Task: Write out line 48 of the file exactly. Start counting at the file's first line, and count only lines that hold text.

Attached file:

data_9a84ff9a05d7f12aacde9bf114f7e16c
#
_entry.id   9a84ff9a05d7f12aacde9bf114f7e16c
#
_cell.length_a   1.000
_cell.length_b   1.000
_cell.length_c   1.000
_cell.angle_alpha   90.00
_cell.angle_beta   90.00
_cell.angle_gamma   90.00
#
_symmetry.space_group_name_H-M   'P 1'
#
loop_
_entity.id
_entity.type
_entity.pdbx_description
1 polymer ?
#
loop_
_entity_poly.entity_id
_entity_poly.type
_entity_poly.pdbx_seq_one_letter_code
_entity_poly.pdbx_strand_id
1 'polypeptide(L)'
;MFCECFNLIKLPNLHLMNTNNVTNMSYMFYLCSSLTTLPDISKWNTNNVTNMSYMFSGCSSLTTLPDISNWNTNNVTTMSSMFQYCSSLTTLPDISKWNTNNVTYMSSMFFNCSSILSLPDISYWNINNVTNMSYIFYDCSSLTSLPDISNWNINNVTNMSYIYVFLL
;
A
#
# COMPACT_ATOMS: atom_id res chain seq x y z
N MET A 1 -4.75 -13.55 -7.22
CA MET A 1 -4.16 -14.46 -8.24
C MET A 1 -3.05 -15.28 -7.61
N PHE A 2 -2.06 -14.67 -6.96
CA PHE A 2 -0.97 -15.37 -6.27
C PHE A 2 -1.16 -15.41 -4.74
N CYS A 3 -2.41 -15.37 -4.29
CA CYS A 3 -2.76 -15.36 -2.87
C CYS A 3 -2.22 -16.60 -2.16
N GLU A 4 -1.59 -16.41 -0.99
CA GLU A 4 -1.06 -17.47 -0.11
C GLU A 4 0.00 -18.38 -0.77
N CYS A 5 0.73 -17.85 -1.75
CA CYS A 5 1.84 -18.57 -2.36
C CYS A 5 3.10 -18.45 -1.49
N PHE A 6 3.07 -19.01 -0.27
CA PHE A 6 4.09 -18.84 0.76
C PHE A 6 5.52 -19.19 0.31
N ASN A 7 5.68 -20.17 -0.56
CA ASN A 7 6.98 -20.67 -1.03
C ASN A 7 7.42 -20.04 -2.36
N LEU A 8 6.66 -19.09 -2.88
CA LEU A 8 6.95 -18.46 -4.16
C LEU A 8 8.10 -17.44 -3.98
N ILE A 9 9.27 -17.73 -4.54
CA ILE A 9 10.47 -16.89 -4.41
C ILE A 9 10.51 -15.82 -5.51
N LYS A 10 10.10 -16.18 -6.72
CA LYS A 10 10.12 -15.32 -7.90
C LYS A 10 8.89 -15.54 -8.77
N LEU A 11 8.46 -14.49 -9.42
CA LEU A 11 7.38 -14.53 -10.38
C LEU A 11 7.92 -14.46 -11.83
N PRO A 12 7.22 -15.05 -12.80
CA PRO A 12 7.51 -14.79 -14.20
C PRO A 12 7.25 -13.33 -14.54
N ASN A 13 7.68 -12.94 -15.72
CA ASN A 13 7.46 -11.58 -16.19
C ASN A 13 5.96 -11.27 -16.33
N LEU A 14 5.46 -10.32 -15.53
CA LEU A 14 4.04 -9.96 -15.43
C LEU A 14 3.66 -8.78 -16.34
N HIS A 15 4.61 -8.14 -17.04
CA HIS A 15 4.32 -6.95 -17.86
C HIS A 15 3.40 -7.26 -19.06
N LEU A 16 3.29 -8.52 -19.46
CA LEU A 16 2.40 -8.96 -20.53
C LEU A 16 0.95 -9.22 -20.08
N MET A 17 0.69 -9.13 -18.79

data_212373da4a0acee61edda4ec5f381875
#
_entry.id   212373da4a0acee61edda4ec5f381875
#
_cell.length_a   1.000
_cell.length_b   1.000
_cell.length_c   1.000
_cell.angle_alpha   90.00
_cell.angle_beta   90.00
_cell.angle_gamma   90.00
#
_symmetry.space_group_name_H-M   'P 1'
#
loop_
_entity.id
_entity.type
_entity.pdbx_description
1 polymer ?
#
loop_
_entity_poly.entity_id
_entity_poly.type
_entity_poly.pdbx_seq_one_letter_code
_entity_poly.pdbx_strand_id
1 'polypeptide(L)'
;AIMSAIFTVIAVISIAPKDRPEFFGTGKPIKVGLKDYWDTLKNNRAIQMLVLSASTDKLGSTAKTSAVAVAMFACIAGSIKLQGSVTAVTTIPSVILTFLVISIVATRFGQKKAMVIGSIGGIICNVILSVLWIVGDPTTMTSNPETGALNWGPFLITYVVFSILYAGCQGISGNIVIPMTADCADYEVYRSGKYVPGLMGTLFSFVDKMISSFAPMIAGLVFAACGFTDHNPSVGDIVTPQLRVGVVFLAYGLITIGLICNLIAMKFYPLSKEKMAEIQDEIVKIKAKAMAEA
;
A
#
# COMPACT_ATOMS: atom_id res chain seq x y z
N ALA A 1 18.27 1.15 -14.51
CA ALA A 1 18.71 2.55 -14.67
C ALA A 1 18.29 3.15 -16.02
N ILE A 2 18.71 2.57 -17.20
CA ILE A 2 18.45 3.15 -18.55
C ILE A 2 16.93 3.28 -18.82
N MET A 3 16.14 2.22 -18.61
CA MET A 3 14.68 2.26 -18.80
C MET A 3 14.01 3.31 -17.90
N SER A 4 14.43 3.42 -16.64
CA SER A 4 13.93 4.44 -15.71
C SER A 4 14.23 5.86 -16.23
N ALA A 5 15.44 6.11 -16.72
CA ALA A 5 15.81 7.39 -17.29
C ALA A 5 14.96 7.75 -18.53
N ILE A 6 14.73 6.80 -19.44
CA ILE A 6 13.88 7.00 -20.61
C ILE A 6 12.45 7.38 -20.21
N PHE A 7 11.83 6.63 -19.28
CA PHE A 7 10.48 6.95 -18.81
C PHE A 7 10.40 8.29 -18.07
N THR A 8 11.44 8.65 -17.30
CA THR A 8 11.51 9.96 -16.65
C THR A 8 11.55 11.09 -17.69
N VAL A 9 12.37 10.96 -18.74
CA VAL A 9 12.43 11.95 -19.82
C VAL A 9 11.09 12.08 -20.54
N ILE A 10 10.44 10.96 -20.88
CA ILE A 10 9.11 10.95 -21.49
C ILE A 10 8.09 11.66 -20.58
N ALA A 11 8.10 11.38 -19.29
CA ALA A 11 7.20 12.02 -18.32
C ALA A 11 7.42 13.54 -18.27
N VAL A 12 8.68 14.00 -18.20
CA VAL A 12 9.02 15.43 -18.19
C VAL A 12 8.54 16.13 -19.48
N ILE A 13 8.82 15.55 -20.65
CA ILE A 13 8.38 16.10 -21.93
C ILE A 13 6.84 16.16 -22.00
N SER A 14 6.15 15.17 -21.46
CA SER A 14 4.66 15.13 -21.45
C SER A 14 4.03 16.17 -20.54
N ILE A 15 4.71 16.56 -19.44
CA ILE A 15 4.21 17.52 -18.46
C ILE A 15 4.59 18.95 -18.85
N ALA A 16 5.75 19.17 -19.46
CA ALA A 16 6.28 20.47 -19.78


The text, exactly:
C PHE A 6 5.52 -19.19 0.31